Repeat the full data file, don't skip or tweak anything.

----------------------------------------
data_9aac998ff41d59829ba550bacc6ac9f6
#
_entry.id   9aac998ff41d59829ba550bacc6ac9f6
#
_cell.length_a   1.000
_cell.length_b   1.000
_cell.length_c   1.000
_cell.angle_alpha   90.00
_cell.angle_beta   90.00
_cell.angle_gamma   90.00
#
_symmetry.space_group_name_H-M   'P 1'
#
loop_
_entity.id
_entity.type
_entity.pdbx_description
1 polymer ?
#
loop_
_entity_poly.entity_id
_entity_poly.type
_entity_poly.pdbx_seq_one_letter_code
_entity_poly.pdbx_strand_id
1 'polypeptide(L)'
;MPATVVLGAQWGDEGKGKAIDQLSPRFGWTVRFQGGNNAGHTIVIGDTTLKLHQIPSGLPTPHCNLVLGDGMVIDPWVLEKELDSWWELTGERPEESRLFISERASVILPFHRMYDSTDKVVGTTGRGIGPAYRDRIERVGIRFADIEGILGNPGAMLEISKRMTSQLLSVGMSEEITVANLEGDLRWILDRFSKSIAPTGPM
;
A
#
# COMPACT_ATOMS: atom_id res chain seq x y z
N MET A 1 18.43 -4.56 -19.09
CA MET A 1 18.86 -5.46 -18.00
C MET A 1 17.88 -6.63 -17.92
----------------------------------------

data_9aac998ff41d59829ba550bacc6ac9f6
#
_entry.id   9aac998ff41d59829ba550bacc6ac9f6
#
_cell.length_a   1.000
_cell.length_b   1.000
_cell.length_c   1.000
_cell.angle_alpha   90.00
_cell.angle_beta   90.00
_cell.angle_gamma   90.00
#
_symmetry.space_group_name_H-M   'P 1'
#
loop_
_entity.id
_entity.type
_entity.pdbx_description
1 polymer ?
#
loop_
_entity_poly.entity_id
_entity_poly.type
_entity_poly.pdbx_seq_one_letter_code
_entity_poly.pdbx_strand_id
1 'polypeptide(L)'
;MPATVVLGAQWGDEGKGKAIDQLSPRFGWTVRFQGGNNAGHTIVIGDTTLKLHQIPSGLPTPHCNLVLGDGMVIDPWVLEKELDSWWELTGERPEESRLFISERASVILPFHRMYDSTDKVVGTTGRGIGPAYRDRIERVGIRFADIEGILGNPGAMLEISKRMTSQLLSVGMSEEITVANLEGDLRWILDRFSKSIAPTGPM
;
A
#
# COMPACT_ATOMS: atom_id res chain seq x y z
N MET A 1 18.43 -4.56 -19.09
CA MET A 1 18.86 -5.46 -18.00
C MET A 1 17.88 -6.63 -17.92